For Epinions, their core point of difference from every other “online mall” was user generated content (before it was all the rage) in the form of product reviews left by consumers. That was and still for the most part is, all that separated them from any other affiliate who took every affiliate feed they could find (or Shopping.com’s own available feed) and mashed them all together into one massive online mall.
Shopping.com and Epinions are two nearly identical affiliate feed sites, but because they have branded themselves (being owned by eBay probably doesn’t hurt either, but remember, they didn’t start out with that) as the top destination for shopping (Shopping.com) and product reviews (Epinions), they’re able to rank healthily in Google.
Shopping.com has a top 500 Alexa rank and according to compete.com, variations of their domain name (with the .com in it) are two of their top three referrers (though Google shows “not enough data” when you do a search on shopping.com, Google also shows “not enough data” when you do a search on Google.com too).
Epinions has an Alexa rank of 2K and according to compete.com, variations of their brand epinions are three of their top four keywords and the word “epinions” gets 165K searches a month according to the approx avg search volume listed for the phrase in the Google Adwords keyword tool.
Not bad for a couple of (and nearly identical) affiliate datafeed mashup sites.
One of the most respected sites in the financial field, Bankrate branded itself by providing fantastic content on a level that wasn’t common when they started doing so. Like most good sites, Bankrate isn’t solely dependent on one income stream or even one income style. They make money via CPM advertisements, contextual advertising and, yep, affiliate programs.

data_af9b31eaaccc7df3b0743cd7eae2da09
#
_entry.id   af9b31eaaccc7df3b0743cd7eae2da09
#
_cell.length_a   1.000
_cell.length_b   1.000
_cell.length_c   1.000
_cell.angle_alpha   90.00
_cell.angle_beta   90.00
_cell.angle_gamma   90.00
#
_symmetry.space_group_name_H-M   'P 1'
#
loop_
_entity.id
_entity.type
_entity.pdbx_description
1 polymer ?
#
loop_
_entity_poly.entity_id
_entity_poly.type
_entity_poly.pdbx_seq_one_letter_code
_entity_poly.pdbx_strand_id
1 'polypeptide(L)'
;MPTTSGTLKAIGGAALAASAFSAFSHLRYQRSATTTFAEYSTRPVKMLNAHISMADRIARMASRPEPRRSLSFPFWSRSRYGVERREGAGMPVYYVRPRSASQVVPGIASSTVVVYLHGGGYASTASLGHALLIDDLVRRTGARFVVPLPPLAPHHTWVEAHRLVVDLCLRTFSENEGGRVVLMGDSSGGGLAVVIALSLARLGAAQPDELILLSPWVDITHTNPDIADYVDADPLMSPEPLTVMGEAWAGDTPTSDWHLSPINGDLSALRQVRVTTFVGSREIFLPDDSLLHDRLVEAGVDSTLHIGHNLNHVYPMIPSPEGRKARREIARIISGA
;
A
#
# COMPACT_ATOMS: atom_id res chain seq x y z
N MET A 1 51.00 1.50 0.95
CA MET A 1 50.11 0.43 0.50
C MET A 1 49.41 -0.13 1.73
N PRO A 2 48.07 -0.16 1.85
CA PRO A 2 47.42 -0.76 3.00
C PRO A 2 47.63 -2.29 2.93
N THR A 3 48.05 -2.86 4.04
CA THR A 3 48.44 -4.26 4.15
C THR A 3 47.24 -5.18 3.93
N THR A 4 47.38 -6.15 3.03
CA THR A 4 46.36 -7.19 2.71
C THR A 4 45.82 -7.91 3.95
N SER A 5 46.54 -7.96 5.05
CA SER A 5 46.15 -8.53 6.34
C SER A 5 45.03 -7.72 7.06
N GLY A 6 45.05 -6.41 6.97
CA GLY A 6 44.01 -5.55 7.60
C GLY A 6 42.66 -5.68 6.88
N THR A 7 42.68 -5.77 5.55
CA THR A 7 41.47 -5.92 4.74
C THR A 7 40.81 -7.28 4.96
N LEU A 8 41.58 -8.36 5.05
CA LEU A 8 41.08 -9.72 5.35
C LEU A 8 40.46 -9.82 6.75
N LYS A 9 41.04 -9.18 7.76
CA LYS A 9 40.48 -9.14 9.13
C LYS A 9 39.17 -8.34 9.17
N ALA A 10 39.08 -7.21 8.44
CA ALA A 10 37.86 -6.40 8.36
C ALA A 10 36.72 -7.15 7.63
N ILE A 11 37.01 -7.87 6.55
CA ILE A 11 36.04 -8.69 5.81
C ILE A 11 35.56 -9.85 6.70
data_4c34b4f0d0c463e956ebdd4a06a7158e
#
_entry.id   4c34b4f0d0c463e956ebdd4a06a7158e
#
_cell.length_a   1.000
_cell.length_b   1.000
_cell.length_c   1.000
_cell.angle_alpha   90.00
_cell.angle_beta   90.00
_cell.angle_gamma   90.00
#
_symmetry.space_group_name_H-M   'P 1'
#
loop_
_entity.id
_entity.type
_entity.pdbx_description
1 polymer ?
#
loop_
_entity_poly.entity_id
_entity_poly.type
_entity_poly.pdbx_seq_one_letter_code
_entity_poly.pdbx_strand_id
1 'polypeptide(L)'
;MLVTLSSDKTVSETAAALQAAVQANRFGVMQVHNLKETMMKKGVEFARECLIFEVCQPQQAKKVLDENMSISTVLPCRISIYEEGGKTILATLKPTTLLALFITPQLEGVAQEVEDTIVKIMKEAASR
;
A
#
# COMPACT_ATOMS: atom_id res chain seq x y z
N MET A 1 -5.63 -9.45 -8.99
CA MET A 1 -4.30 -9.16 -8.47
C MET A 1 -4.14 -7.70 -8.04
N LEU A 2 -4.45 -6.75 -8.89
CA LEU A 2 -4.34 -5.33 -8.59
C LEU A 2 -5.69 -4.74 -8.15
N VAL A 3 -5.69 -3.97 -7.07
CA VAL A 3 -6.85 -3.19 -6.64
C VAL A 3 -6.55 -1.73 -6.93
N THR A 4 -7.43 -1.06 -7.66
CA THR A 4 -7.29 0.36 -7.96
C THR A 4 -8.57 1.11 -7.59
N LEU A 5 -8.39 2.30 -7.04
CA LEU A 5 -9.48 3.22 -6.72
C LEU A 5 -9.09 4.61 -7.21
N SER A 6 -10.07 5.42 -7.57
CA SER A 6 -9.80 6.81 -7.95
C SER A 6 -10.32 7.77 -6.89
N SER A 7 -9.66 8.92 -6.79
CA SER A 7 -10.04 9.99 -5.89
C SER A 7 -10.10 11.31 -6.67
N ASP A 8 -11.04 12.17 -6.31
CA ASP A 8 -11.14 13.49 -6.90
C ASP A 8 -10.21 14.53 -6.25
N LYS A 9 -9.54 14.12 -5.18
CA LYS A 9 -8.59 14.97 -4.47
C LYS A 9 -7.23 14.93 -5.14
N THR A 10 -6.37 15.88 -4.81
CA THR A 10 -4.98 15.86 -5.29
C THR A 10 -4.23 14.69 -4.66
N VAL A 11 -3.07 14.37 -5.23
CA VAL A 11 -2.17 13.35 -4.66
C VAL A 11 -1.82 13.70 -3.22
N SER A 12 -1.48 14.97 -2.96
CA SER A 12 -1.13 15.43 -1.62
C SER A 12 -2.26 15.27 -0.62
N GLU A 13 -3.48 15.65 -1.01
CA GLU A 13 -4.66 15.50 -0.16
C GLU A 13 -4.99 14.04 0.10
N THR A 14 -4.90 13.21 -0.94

Bankrate’s entire credit card section is nothing more than an affiliate feed of the NCS Reporting yet their doorway to those affiliate listings has zero problem ranking in Google for competitive terms.
Bankrate has an Alexa rank of 2200 and according to compete.com, variations of their brand bankrate are their two top keywords and the word “bankrate” gets 301K searches a month according to the approx avg search volume listed for the phrase in the Google Adwords keyword tool. Publicly traded, Bankrate has 160+ employees, does over 80 million a year in revenue and yes, Bankrate is also an affiliate marketer.
Advanced Affiliate Marketing
I’m not saying there is anything wrong with what the sites above have done for themselves and the fact that they are affiliates in no way demeans their brand or success. Hell, I work daily to try and achieve the same success they have by building up various brands of my own. But this is what I mean when I say “branded affiliate sites” or discuss “advanced affiliate marketing”. Working to differentiate your site, add value and create a brand.
Of course, these are extreme success stories (and proof that yes, Virginia, you can not only make an income, but you can support and entire company on affiliate marketing), but there is no reason you can’t create the next extreme success story. And even if you can only create the next “medium” or “small” success story, it will still be a lucrative story to tell.
The important thing to realize is that affiliate marketing has evolved. You’re going to need to learn how to evolve with it and how to create an affiliate brand, even if it is a small brand if you want to stay viable and have a place in the future online world.